Marmots are large rodents who generally enjoy living in high elevations and mountainous regions across the United States, Europe, and Asia. Common marmot species have brown or red fur with yellow stomachs and are sometimes called whistle pigs due to their loud, high-pitched vocalizations. Woodchucks, also known as groundhogs, are among the 14 species found north of the equator. Looking for marmot tracks can be a good way to identify their presence in a yard or garden.

Using Tracks to Identify Marmots

Weighing over ten pounds and measuring two feet in length, these pests leave deep and well-defined footprints. Marmot tracks can wreak havoc in damp areas of the lawn or near walkways where tidy appearances are important. Since the animals are active from early March throughout September, they’re usually outdoors during the tail end of winter. Marmot tracks in the snow are often accompanied by drag marks left from the animals’ bellies brushing the ground. When prints are found, it may indicate the presence of multiple marmots, as the pests can live in colonies of up to 20 individuals.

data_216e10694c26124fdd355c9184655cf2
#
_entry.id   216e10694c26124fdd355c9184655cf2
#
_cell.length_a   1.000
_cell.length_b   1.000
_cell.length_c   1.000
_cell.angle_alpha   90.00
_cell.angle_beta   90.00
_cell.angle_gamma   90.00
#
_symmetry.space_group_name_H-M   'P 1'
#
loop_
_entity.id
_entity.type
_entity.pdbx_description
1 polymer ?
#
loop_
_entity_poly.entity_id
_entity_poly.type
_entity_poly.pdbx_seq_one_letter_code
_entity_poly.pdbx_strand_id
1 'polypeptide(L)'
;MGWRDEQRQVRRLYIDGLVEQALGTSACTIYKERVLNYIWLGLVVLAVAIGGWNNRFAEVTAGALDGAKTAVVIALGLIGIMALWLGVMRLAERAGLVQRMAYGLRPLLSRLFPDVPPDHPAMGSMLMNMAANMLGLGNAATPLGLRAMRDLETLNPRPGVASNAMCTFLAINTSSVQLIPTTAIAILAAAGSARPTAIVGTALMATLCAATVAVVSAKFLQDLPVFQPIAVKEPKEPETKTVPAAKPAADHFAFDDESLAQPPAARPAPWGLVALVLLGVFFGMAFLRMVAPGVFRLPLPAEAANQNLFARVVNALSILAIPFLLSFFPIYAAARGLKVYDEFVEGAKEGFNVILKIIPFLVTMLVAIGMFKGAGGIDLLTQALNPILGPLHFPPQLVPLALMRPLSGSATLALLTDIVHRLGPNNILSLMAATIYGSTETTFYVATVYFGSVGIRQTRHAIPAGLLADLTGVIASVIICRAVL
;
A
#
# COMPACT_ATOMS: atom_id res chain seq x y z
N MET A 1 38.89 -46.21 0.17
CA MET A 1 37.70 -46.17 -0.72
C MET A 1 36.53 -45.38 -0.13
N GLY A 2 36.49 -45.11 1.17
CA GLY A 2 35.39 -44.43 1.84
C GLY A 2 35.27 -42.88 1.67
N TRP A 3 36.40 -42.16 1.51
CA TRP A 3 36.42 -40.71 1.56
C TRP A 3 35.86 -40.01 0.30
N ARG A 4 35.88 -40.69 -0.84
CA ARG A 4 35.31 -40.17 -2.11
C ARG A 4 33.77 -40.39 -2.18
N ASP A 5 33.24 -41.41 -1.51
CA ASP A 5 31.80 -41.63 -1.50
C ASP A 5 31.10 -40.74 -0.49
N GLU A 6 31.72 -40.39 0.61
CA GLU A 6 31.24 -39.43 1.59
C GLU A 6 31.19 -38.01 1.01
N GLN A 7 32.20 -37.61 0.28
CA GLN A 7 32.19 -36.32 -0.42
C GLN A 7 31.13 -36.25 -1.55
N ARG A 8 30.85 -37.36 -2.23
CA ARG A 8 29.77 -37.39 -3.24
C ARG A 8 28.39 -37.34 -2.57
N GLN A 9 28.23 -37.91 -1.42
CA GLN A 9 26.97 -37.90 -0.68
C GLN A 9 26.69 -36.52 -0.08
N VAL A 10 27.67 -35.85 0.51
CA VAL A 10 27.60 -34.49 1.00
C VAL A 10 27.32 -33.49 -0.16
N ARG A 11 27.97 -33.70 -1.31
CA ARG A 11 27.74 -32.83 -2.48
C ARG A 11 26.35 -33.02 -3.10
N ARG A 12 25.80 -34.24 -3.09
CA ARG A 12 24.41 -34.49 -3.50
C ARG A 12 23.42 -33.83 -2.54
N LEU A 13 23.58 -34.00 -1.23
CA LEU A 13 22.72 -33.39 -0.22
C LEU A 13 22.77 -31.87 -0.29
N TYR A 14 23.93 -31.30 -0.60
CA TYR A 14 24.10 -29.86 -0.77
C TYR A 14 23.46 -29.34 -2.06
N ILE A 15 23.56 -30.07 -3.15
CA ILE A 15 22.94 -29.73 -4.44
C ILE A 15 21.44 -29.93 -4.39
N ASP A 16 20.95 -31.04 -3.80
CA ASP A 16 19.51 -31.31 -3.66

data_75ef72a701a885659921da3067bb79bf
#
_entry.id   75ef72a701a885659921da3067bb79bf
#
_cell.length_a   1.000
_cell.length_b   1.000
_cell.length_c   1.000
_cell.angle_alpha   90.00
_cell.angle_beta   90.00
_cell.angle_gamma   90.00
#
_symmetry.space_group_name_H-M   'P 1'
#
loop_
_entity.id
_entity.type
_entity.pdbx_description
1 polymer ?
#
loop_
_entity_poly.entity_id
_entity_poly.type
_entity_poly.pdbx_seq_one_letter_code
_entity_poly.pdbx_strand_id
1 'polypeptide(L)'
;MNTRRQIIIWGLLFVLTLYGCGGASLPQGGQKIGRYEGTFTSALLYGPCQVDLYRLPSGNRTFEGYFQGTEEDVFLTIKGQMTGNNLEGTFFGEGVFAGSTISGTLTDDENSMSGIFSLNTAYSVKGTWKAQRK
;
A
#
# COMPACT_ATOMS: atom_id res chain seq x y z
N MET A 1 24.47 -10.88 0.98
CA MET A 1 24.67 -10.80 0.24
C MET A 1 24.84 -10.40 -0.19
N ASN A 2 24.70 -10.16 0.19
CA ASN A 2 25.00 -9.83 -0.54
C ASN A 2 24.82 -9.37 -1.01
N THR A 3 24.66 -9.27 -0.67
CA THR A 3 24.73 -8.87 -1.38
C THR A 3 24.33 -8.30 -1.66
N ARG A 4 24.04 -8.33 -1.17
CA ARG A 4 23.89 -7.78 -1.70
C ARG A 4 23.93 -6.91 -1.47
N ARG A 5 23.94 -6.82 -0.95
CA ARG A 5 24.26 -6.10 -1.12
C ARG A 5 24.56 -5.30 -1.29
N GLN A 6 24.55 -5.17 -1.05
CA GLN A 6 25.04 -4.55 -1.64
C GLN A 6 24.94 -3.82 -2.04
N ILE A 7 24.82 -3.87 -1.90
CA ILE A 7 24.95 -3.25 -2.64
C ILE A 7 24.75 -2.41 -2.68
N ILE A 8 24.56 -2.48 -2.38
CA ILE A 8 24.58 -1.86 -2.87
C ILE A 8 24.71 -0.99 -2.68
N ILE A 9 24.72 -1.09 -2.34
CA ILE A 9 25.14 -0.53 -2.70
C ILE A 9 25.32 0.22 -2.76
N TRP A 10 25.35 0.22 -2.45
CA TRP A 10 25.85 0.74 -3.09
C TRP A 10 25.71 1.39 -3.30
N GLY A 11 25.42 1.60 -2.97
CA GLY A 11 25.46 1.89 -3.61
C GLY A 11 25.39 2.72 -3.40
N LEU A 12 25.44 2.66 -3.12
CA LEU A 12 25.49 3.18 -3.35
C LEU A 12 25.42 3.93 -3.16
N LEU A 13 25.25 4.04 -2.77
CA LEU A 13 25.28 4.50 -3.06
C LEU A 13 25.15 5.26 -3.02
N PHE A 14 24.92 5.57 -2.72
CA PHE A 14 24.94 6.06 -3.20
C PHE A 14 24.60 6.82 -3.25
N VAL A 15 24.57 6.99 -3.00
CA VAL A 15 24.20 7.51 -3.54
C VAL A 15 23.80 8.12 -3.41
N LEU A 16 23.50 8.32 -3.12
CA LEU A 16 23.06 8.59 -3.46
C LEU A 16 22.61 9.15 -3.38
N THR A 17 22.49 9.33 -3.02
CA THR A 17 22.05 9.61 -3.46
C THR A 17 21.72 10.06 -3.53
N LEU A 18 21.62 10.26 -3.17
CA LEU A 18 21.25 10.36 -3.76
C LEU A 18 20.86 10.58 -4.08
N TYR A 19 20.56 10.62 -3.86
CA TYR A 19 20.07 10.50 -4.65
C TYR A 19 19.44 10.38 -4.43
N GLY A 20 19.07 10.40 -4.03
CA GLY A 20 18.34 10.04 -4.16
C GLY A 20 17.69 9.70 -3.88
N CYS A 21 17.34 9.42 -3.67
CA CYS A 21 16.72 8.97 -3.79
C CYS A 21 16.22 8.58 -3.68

Taking Action

Marmot tracks in the snow or mud are an eyesore. The pests’ footmarks are often created during daylight while they enter yards, garages, and sheds in search of a meal. When discouraging the presence of marmots, eliminate rock piles around homes, as the pests instinctively burrow underneath these safe structures. Some residents lay out poisonous moth balls near spots where the creatures congregate, though results are not consistent. To avoid wasting time while colonies grow and reproduce, contact Trutech as soon as marmot footprints are seen around the home.